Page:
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History of Smashing Guitars

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Kirsten Meador

on 13 February 2014

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Transcript of History of Smashing Guitars

Rilee Villanueva
Carmen Hoover
Human 257
Big History of a Small Idea

“The rules of romance say if you love something, set it free. But the rules of rock tell you to smash it to smithereens.”

Although Jimi Hendrix is greatly known for doing crazy things on stage with a guitar, such as lighting it on fire as well as smashing it, he is not the first to have been known to destroy instruments on stage.
In 1956, a billed performer named “Rockin’ Rocky Rockwell” performed on the Lawrence Welk Show. At the end of the performance he smashed his acoustic guitar to smithereens over his knee.
In the 1950s, Jerry Lee Lewis would smash his equipment and instruments on stage. He did smash guitars, but was widely known for setting pianos on fire.
Rolling Stone magazine named this event from the 1960s as one of the “50 Moments That Changed History of Rock and Roll.”
In September of 1964, Pete Townshed of The Who smashed his Rickenbacker guitar during their performance at the Railway Hotel.

In the 1966 film “Blowup,” Jeff Beck who was a member of the Yardbirds was asked to emulate Pete Townshed from The Who. He was reluctant to do so, but agreed to smash a guitar in the movie.
Jimi Hendrix is very famous for his genius guitar playing skills, as well as destroying guitars on stage by lighting them on fire along with smashing them to pieces.

His most famous destruction of his guitar was during the Monterey Pop Festival from June 16-18 in 1967. He ended his performance with the song Wild Things and kneeled down, over his guitar, and began pouring lighter fluid on it. Hendrix then set the guitar on fire and smashed it seven times before throwing it to the audience. Jimi Hendrix gained much popularity in the US after this.
During each tour after each final song, usually “Rock and roll all nite,” Paul Stanley from Kiss usually smashes his guitar. However, he usually replaces the guitar that he uses throughout the show with a cheaper guitar to smash.
Throughout the 70’s Ritchie Blackmore of Deep Purple and Rainbow would smash his guitars during performances.
Paul Simonon from the Clash smashed his Fender precision bass at a performance on September 21, 1979. It was at The Palladium in New York City. A picture that was taken of him by Pennie Smith went on to become one of their album cover photos. This famous picture is the cover photo of their 3rd Studio Album called London Calling.
In the interview from the video, Paul Simonon explains how he was mad that the bouncers wouldn’t allow the audience to stand up during the performance. He was overcome with frustration and that is why he smashed his guitar.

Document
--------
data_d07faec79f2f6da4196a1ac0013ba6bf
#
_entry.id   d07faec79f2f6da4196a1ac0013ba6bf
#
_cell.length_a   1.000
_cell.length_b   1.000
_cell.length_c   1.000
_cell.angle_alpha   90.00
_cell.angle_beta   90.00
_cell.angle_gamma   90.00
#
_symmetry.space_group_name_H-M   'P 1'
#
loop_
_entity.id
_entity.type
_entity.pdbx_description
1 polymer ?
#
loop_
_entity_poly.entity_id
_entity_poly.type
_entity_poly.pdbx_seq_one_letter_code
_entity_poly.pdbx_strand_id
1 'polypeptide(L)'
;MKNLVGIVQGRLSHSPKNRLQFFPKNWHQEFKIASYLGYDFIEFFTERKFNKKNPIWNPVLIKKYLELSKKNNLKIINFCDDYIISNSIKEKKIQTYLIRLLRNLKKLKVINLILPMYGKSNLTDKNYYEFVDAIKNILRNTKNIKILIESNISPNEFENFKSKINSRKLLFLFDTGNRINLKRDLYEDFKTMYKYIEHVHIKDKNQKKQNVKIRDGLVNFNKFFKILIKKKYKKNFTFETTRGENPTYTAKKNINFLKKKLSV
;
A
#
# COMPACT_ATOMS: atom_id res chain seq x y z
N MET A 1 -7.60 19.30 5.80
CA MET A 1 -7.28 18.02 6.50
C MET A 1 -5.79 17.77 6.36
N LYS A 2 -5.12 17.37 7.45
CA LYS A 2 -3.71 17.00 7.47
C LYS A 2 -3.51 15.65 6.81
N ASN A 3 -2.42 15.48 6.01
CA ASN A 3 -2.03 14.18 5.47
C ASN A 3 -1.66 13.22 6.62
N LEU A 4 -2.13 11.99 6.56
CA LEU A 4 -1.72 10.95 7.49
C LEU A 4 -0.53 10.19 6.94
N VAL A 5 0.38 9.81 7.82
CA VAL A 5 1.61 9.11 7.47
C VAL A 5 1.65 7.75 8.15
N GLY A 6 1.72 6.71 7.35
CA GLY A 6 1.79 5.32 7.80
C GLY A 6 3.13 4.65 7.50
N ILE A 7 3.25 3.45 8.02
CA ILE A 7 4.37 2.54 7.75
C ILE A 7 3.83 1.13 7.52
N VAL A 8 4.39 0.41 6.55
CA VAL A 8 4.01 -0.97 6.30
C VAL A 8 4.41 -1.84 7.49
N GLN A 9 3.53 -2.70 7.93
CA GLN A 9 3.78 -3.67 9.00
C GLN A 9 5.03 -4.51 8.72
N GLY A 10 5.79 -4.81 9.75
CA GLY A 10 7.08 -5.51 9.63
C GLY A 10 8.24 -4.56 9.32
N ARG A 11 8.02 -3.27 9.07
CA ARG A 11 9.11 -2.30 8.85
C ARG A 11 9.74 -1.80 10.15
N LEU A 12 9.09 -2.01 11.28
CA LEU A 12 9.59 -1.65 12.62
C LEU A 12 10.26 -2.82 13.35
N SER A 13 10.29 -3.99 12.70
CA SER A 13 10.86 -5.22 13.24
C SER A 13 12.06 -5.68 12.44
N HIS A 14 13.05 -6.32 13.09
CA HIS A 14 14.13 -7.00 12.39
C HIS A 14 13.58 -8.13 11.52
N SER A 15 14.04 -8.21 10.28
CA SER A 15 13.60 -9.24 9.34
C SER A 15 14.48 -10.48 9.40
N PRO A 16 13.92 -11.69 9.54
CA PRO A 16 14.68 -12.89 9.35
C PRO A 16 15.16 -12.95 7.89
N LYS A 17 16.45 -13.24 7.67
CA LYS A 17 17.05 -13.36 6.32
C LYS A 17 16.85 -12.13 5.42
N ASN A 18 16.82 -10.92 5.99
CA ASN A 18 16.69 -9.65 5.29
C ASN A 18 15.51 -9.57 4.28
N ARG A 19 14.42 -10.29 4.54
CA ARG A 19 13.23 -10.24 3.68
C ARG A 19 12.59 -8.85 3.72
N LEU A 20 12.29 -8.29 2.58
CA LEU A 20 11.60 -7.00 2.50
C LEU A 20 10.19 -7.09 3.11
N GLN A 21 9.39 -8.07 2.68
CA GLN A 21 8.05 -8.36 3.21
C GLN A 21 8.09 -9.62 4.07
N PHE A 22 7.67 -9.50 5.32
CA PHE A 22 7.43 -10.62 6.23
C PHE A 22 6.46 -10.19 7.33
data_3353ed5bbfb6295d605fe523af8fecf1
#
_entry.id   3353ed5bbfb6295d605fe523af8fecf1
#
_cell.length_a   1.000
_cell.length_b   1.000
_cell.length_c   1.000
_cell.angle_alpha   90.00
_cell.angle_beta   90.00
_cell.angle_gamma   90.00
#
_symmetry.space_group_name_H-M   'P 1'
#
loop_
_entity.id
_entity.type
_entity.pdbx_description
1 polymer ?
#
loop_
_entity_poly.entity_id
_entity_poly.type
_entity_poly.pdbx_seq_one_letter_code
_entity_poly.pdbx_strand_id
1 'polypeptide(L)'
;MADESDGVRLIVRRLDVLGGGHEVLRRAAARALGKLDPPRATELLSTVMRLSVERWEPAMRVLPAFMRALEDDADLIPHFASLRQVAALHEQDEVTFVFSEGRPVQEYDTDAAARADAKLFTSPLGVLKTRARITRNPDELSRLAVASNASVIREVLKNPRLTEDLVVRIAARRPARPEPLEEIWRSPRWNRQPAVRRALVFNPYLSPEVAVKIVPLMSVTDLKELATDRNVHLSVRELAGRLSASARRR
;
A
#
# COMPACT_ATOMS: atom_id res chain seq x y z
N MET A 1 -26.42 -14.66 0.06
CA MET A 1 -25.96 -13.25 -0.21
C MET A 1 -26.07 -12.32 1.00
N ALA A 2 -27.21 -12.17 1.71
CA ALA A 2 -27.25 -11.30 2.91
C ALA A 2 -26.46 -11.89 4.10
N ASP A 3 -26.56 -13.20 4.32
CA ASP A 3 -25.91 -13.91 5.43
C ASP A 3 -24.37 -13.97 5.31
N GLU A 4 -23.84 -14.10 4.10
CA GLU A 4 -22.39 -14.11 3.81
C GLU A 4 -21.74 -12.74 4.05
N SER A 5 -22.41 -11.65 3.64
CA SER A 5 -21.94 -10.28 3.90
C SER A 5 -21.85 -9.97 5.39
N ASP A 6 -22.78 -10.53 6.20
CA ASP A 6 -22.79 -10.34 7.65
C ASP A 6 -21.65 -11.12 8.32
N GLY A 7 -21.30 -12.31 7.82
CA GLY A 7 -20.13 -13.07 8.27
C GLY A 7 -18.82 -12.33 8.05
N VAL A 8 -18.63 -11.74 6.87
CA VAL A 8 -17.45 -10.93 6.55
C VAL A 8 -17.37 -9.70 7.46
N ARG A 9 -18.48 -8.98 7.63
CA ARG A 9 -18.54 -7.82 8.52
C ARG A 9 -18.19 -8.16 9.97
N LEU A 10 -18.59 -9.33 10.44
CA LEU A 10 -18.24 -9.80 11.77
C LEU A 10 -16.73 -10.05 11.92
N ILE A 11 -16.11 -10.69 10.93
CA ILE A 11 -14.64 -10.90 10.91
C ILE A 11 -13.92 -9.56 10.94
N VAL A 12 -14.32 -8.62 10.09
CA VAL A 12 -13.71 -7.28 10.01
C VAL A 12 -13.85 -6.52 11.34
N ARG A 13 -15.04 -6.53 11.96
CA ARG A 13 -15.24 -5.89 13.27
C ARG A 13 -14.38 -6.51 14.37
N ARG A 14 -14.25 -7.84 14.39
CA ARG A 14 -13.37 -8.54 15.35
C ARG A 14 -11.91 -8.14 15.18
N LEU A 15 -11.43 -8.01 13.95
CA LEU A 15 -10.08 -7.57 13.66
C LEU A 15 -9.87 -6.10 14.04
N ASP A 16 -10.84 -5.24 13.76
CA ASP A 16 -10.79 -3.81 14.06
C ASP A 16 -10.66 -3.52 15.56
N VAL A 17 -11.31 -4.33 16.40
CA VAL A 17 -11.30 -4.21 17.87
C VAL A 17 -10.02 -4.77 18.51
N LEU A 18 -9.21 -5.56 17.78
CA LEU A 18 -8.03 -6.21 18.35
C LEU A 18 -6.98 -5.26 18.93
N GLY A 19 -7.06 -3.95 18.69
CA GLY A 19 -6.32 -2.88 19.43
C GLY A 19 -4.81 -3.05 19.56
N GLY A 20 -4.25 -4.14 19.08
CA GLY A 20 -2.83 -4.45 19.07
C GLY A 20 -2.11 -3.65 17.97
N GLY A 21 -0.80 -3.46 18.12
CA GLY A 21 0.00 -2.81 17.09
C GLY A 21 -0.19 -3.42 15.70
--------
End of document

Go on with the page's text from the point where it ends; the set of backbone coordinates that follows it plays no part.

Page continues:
Kurt Cobain and other members of Nirvana are well known for smashing their guitars throughout the course of their career during performances. During a concert in 1991 in Dallas Kurt Cobain destroyed his guitar midway through their song “Polly” plowing through monitor and even taking his stand to further destroy the monitor. He got annoyed with a sound issue and definitely was able to take out his anger on the guitar.
During an acoustic ballad parody of the song “You Don’t Love Me Anymore,” Yankovic, “Weird Al,” usually will smash his guitar. He usually will hold the guitar and does not play it throughout the song. Weird Al then smashes the guitar at the end of the song. This is just like the ending of the original song’s music video.
In 2007, Arcade Fire performed on the show Saturday Night Live. Win Butler from the band destroyed his guitar at the end of the performance, because one of the strings of his guitar broke during the performance.
A Guinness Book of World Record’s record was broken by Matthew Bellamy from the band Muse, in 2010. He broke the record for breaking the most guitars during a single tour. Matthew Bellamy broke 140 guitars during the Muse tour Absolution.
During the 2012 iHeartRadio music festival, in Las Vegas, Billie Joe Armstrong smashed his guitar on stage. This member of the band Greenday was angry because he felt that they were not given enough time to perform.
The smashing of guitars on stage can be seen by some as amazing and for others a horrible act. It may be just an act of destruction that is a waste of money, but it also can be the perfect expression of intense emotion that usually goes along with a rock and roll show.
“To me, it wasn’t violence or random destruction. It was art.”
-Pete Townshed-

Smashing of the guitar will continue to be a part of rock performances everywhere.
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